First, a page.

Norah and I have been loving Ramadan as it’s given us an amazing opportunity to get closer to our host family. Throughout our stay we’ve been eating our meals separately from the family. Family meals are not a significant part of home life here as they are at home, but during theiftar (the evening meal where the fast is broken) we (all the women) sit together in the living room on the floor with our dishes piled high with food laid out around us and talk and laugh while we eat until Norah and I inevitably end up laying on our backs holding our bloated, full bellies whining that we should have eaten more pole pole, slowly.

It’s been a strange and tumultuous eight weeks; some parts were amazing and others were really hard, but as we’re learning, that might just be part of traveling and doing development work. For some of us, like me, this was the first time I’ve been this far away from home and it’s only the beginning of a year-long volunteer trip to Africa. After this, I’ll be heading to Uganda to work in a hospital until April. Norah’s heading up to Arusha for a week-long climb up Mt. Kilimanjaro, Ben’s off to China, Daphne’s coming back to Zanzibar to relax with her dad and then meeting up with her mom for a safari at the Masai Mara and Hyun’s heading back to D.C. to start a super cool job with a top consulting firm.

As hard as some of this trip was, I’m glad to have it behind me as I move into the heart of Africa, to the mountains, the gorillas and the hospital. I learned a lot here. I learned a lot about myself and how I work in stressful situations. I learned a lot about living in a developing country, even though Zanzibar isn’t exactly the most underdeveloped part of the world. I will be especially sad to say goodbye to Sabrina, one of the interns here who has become like a guru/aunt/mom/friend to us, showing us the great restaurants and how to safely get around at night. I will also really miss our dear program director, Shaib. His unending patience with us and our antics is truly admirable.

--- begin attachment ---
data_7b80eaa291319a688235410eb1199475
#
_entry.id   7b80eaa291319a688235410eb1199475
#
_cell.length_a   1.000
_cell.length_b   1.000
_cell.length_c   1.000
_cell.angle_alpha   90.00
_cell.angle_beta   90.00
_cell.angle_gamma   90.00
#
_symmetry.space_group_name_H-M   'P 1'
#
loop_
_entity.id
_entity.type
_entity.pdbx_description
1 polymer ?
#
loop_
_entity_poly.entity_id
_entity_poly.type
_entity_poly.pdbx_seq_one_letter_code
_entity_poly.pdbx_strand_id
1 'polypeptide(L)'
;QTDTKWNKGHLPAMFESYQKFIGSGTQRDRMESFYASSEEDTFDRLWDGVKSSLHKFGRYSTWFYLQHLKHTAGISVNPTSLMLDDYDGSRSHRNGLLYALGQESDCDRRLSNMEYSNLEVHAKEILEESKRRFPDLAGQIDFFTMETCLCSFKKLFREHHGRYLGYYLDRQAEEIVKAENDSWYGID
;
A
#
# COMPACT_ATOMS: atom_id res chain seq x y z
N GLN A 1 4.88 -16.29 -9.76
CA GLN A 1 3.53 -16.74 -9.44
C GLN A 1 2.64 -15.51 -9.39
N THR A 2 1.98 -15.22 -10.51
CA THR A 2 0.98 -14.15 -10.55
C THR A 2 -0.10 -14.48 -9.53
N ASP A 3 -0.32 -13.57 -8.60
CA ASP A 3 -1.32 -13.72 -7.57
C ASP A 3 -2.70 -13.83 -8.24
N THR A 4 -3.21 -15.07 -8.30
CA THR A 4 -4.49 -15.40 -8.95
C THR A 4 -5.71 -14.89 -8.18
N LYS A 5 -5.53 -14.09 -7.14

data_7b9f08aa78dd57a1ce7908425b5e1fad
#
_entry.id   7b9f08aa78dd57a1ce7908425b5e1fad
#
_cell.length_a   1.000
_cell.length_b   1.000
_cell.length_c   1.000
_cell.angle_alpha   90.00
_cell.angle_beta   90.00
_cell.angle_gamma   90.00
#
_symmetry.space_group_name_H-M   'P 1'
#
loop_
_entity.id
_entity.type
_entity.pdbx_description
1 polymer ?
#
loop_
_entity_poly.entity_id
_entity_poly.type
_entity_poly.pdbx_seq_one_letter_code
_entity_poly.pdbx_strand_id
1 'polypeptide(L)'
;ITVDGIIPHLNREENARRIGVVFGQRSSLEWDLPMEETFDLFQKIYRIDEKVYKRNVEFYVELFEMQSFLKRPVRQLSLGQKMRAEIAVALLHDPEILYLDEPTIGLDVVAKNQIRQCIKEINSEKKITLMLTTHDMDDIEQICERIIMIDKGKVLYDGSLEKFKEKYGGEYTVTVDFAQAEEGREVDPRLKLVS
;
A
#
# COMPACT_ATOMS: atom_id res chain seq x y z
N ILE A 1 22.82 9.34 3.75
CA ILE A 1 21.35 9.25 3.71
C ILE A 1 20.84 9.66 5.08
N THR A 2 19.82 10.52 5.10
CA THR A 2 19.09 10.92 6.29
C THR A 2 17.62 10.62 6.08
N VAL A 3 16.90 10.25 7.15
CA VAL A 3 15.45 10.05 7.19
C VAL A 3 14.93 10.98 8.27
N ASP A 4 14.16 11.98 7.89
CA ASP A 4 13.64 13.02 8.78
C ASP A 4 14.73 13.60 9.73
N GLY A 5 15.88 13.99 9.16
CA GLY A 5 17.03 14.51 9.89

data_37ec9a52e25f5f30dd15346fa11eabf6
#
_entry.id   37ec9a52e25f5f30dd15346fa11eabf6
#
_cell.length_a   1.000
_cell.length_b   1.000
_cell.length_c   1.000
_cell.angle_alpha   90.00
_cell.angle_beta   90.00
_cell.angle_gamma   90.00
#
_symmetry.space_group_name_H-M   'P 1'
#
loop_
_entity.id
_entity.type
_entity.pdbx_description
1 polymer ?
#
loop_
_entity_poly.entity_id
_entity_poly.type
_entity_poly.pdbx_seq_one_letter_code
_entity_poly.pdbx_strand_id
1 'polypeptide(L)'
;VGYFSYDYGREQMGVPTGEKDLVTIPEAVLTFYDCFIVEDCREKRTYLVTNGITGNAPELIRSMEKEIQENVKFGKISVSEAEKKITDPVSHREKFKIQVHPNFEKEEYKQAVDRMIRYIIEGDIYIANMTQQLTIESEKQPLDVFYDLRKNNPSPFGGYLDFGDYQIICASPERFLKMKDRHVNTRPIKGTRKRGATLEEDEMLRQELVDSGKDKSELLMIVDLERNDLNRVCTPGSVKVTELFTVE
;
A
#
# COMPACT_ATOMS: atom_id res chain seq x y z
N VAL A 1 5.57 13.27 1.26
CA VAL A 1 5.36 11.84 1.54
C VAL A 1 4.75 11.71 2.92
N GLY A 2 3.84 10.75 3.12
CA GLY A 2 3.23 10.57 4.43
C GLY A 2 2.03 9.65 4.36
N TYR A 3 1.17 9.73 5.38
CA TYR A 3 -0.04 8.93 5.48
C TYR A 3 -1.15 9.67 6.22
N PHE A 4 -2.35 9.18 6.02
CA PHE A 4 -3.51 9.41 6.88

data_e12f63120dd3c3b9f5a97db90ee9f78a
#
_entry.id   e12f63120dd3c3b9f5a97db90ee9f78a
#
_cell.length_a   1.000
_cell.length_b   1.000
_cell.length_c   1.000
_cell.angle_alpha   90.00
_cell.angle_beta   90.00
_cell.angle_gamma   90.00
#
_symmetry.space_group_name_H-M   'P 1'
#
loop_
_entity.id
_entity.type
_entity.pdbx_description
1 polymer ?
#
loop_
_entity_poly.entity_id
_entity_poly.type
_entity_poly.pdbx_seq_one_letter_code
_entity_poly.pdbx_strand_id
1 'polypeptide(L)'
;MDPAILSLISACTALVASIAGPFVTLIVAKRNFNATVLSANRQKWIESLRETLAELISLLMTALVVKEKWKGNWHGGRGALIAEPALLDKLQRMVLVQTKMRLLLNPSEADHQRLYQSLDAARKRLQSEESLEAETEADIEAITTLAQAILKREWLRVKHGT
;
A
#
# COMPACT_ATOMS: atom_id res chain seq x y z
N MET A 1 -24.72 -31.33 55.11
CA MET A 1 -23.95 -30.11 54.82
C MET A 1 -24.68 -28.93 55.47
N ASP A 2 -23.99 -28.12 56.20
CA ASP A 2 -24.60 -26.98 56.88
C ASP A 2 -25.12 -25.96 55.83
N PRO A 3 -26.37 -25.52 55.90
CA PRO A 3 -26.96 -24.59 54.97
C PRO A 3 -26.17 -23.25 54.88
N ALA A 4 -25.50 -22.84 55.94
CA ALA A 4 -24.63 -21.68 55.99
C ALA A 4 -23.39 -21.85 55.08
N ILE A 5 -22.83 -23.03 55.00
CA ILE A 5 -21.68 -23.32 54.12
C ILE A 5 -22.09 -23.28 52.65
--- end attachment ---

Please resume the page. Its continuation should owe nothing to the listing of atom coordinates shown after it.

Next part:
So, kwaheri, Zanzibar! I don’t know when you’ll see me again (despite being asked repeatedly if I’ll please come back by strangers, usually men, on the daladala), but I will miss you!

There were lots of great moments on the trip, so here are some pictures to recap some of our favorites:

First day in Dar - fresh faced and bushy tailed

Splunking in Mangapwani!


Making new friends in the Jozani Forest

Waste sorting workshop

– Hillary Knight, Youth Ambassador, Tanzania 2011. 

For more volunteer blogs, check out our Travel Diary category.

Community Events: Zanzibar

Hi, my name is Ben Bloomfield and I am a volunteer with YCI in Zanzibar for the June-August project.  This past Friday our group conducted a joint health outreach section with our partner Social Economic Development Organization(SEDO) in the Chumbuni community.  We have been working with SEDO for the past month on planning and executing a series of workshops and outreach events to build the organizational capacity of SEDO and to help improve the quality of the environment in the area.  The event on July 8 was the first event we have conducted in the Chumbuni area to directly impact the community.

YCI facilitated SEDO’s involvement in the planning of the activity to maximize their contributions and ideas in order to make the process a learning experience for the organization.  Sitting down with the group to map out the planning process took a lot of time, mainly due to the necessary translations of each step and idea for the event.  SEDO had a very traditional layout in mind for the event in which an audience of secondary students would sit and listen to a series of presentations around health and hygiene, whereas YCI saw the event as an opportunity to directly engage the community in a series of interactive events to improve community knowledge.  A compromise was reached after some discussion and we settled on an approach that would include both perspectives.